The kind of anguish that comes with destitution, that is so endlessly bitter and cruel, and yet so sordid and petty, so ugly, so humiliating – unredeemed by the slightest touch of diginity or even of pathos. It is a kind of anguish that poets have not commonly dealt with; its very words are not admitted into the vocabulary of poets – the details of it cannot be told in polite society at all. How, for instance, could anyone expect to excite sympathy among lovers of good literature by telling them how a family found their home alive with vermin, and of all the suffering and inconvenience and humiliation they were put to, and the hard-earned money they spent in efforts to get rid of them? After long hesitation and uncertainty they paid twenty-five cents for a big package of insect powder – a patent preparation which chanced to be ninety-five per cent gypsum, a harmless earth which had cost about two cents to prepare. Of course it had not the least effect, except upon a few roaches which had the misfortune to drink water after eating it, and so got their inwards set in a coating of Paris. The family, having no idea of this, and no more money to throw away, had nothing to do but give up and submit to one more misery for the rest of their days.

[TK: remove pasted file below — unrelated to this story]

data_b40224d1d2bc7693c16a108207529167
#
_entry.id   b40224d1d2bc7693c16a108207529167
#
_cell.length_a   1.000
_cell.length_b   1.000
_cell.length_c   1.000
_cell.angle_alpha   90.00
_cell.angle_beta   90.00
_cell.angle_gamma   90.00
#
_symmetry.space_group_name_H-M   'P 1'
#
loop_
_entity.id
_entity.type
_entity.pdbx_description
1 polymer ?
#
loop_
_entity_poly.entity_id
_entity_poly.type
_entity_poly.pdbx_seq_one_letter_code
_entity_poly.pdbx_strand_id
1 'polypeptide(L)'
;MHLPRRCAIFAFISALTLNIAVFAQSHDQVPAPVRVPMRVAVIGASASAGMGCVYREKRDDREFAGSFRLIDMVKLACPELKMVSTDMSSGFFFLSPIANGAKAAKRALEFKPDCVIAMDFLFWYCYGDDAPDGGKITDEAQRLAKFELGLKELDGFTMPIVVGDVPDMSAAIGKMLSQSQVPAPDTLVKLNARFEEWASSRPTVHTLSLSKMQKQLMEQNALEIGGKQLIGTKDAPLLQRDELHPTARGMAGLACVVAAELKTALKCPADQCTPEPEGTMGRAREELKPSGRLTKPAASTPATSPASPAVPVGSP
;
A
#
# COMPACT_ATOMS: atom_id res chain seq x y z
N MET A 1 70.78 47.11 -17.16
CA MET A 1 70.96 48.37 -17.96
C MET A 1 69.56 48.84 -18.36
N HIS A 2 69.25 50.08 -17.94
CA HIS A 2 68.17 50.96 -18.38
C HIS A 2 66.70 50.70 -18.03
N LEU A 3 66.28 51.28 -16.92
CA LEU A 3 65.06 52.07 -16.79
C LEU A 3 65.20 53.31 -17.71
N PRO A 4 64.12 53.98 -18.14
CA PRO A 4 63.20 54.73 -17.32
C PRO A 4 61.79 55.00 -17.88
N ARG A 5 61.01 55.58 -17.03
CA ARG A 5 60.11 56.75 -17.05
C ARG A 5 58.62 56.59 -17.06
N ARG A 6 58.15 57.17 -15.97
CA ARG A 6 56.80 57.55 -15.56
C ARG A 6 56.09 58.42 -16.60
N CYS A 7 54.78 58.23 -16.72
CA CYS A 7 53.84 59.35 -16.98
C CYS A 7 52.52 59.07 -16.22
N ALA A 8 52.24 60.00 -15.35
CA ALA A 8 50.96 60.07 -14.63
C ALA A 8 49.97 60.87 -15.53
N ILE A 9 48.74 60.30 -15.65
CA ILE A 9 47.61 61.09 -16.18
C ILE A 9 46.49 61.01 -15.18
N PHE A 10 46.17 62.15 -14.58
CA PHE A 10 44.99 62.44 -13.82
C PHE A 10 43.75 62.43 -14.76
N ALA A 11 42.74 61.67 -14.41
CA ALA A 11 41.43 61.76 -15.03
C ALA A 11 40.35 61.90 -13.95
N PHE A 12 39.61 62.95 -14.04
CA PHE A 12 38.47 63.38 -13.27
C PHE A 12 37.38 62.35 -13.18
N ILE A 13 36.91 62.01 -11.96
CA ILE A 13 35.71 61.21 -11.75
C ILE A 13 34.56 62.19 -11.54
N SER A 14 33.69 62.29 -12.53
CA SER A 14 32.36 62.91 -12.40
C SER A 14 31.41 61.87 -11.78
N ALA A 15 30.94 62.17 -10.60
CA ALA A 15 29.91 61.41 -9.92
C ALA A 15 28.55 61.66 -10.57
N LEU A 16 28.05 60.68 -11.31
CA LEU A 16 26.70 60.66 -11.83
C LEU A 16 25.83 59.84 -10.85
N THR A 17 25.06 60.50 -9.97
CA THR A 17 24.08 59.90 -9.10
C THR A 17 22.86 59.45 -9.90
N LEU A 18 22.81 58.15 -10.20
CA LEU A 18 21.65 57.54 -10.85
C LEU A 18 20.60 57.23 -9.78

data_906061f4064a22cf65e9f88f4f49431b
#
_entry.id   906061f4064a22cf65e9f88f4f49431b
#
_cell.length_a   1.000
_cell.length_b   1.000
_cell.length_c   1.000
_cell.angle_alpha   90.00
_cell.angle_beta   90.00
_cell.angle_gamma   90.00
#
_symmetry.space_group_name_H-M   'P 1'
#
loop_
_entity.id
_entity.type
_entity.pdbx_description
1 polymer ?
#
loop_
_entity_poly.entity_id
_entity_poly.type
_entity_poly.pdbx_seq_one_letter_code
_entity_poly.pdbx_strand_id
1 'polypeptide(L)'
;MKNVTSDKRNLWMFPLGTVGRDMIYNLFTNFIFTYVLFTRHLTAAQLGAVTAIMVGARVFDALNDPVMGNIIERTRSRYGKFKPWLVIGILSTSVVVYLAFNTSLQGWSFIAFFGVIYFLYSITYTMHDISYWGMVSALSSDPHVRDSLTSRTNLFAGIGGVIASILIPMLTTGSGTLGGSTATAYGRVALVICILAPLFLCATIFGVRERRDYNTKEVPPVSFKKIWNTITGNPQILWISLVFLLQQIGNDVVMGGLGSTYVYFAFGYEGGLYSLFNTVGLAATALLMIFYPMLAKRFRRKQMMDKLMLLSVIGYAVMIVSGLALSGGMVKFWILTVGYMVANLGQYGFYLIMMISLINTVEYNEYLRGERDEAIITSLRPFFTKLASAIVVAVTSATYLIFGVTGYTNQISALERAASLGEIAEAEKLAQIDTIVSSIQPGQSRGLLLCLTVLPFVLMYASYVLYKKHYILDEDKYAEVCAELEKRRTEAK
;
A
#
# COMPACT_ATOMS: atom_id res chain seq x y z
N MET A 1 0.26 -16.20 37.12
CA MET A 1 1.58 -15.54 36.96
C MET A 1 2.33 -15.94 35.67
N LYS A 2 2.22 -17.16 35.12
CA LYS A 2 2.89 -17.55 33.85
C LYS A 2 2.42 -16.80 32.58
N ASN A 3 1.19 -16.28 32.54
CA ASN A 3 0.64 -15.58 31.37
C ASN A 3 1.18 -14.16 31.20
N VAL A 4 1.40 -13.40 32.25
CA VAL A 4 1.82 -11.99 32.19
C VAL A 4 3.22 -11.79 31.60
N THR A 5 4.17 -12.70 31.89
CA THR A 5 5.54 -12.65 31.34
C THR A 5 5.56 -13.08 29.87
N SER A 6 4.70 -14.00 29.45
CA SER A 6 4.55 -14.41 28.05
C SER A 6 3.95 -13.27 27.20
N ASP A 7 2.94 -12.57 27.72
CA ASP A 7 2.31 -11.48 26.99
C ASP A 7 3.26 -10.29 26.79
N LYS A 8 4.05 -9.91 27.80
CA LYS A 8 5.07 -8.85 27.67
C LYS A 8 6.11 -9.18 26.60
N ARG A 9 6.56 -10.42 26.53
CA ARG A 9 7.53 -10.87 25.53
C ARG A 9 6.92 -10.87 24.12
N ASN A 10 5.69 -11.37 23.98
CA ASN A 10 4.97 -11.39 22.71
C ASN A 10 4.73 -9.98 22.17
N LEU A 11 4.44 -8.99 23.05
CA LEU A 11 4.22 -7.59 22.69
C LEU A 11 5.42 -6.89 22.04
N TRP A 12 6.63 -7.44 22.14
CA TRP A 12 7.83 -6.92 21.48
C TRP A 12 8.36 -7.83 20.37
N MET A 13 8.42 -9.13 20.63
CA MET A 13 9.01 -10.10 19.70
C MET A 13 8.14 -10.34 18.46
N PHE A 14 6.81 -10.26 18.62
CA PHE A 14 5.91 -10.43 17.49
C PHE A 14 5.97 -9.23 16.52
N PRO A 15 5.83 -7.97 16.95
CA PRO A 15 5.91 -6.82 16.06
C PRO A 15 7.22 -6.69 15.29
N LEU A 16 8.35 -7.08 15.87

Upton Sinclair, The Jungle
In this book, ‘the best and most powerful proletarian novel ever published in the United States,’ (according to Ronald Gottesman) Sinclair tells the story of Jurgis, a Lithuanian immigrant who comes to Chicago with his family to find work and live the American Dream. However, Jurgis soon finds that work is simply a poverty trap. His job at the meatpacking plant is back-breaking and physically dangerous, and doesn’t pay enough to live on. One by one his family are picked off by preventable accidents and disease. By the first half of the book, Jurgis has lost his home, and the novel’s second half deals with his travels and careers as a beggar, a convict, a drunk, a criminal, a political fixer and finally as a campaigning socialist.
Sinclair was an unashamed ideologue, of course: his synopsis for The Jungle claimed that ‘it will set forth the breaking of human hearts by a system which exploits the labour of men and women for profits.’ The novel was a success. On reading it, Theodore Roosevelt immediately contacted Sinclair and promised to improve the horrific conditions in the meatpacking industry. Sinclair himself was politically active, and ran for governer of California in the 1930s. From Gottesman’s introduction:
[Sinclair’s] campaign, with its espousal of production for use rather than of profit, was bound to provoke powerful opposition, and once Sinclair had won the primary, the major newspapers, the movie industry, and large corporate interests combined forces to attack him with unprecedented ferocity. In the end, Republican Frank Merriam won, but California politics were permanently changed, and Franklin D. Roosevelt was encouraged to move national Democrat policy to the left.
And they say literature changes nothing.